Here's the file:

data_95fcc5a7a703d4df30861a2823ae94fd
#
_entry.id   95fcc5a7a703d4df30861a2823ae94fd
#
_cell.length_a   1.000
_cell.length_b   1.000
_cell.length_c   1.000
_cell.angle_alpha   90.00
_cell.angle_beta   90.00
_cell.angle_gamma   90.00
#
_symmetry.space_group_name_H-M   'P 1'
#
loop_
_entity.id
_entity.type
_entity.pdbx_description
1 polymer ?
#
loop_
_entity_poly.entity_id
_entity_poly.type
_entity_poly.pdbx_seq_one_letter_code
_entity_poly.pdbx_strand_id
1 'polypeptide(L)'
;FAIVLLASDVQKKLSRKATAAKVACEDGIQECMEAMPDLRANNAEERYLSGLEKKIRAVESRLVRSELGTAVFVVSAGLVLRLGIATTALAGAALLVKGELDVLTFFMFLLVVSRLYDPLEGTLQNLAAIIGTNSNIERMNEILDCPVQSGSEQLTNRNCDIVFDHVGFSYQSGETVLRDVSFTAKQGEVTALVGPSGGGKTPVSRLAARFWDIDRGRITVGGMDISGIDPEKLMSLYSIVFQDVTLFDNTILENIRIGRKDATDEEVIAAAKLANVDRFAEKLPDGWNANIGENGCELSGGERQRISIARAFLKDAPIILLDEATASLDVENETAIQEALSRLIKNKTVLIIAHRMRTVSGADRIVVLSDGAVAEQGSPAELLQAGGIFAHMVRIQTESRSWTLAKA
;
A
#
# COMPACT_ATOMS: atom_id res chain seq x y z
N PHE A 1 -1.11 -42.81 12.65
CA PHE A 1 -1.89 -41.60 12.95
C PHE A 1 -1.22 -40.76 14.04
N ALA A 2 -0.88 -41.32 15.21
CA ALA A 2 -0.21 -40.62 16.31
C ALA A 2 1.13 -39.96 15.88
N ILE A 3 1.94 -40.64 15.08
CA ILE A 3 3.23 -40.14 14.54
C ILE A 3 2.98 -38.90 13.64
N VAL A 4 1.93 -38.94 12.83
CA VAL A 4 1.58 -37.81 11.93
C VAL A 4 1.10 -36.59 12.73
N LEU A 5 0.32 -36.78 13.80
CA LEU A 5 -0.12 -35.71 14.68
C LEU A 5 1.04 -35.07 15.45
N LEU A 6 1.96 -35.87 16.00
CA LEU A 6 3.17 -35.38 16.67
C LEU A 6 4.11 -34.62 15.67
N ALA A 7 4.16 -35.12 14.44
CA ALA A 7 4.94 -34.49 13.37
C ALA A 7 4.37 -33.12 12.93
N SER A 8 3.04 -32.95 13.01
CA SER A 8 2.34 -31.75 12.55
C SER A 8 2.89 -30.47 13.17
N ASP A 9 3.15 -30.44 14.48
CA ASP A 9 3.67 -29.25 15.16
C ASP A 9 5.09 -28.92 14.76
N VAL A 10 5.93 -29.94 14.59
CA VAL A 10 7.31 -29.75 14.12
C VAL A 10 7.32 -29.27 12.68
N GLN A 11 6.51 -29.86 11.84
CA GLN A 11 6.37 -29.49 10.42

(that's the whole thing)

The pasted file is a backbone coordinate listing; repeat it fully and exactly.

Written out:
data_95fcc5a7a703d4df30861a2823ae94fd
#
_entry.id   95fcc5a7a703d4df30861a2823ae94fd
#
_cell.length_a   1.000
_cell.length_b   1.000
_cell.length_c   1.000
_cell.angle_alpha   90.00
_cell.angle_beta   90.00
_cell.angle_gamma   90.00
#
_symmetry.space_group_name_H-M   'P 1'
#
loop_
_entity.id
_entity.type
_entity.pdbx_description
1 polymer ?
#
loop_
_entity_poly.entity_id
_entity_poly.type
_entity_poly.pdbx_seq_one_letter_code
_entity_poly.pdbx_strand_id
1 'polypeptide(L)'
;FAIVLLASDVQKKLSRKATAAKVACEDGIQECMEAMPDLRANNAEERYLSGLEKKIRAVESRLVRSELGTAVFVVSAGLVLRLGIATTALAGAALLVKGELDVLTFFMFLLVVSRLYDPLEGTLQNLAAIIGTNSNIERMNEILDCPVQSGSEQLTNRNCDIVFDHVGFSYQSGETVLRDVSFTAKQGEVTALVGPSGGGKTPVSRLAARFWDIDRGRITVGGMDISGIDPEKLMSLYSIVFQDVTLFDNTILENIRIGRKDATDEEVIAAAKLANVDRFAEKLPDGWNANIGENGCELSGGERQRISIARAFLKDAPIILLDEATASLDVENETAIQEALSRLIKNKTVLIIAHRMRTVSGADRIVVLSDGAVAEQGSPAELLQAGGIFAHMVRIQTESRSWTLAKA
;
A
#
# COMPACT_ATOMS: atom_id res chain seq x y z
N PHE A 1 -1.11 -42.81 12.65
CA PHE A 1 -1.89 -41.60 12.95
C PHE A 1 -1.22 -40.76 14.04
N ALA A 2 -0.88 -41.32 15.21
CA ALA A 2 -0.21 -40.62 16.31
C ALA A 2 1.13 -39.96 15.88
N ILE A 3 1.94 -40.64 15.08
CA ILE A 3 3.23 -40.14 14.54
C ILE A 3 2.98 -38.90 13.64
N VAL A 4 1.93 -38.94 12.83
CA VAL A 4 1.58 -37.81 11.93
C VAL A 4 1.10 -36.59 12.73
N LEU A 5 0.32 -36.78 13.80
CA LEU A 5 -0.12 -35.71 14.68
C LEU A 5 1.04 -35.07 15.45
N LEU A 6 1.96 -35.87 16.00
CA LEU A 6 3.17 -35.38 16.67
C LEU A 6 4.11 -34.62 15.67
N ALA A 7 4.16 -35.12 14.44
CA ALA A 7 4.94 -34.49 13.37
C ALA A 7 4.37 -33.12 12.93
N SER A 8 3.04 -32.95 13.01
CA SER A 8 2.34 -31.75 12.55
C SER A 8 2.89 -30.47 13.17
N ASP A 9 3.15 -30.44 14.48
CA ASP A 9 3.67 -29.25 15.16
C ASP A 9 5.09 -28.92 14.76
N VAL A 10 5.93 -29.94 14.59
CA VAL A 10 7.31 -29.75 14.12
C VAL A 10 7.32 -29.27 12.68
N GLN A 11 6.51 -29.86 11.84
CA GLN A 11 6.37 -29.49 10.42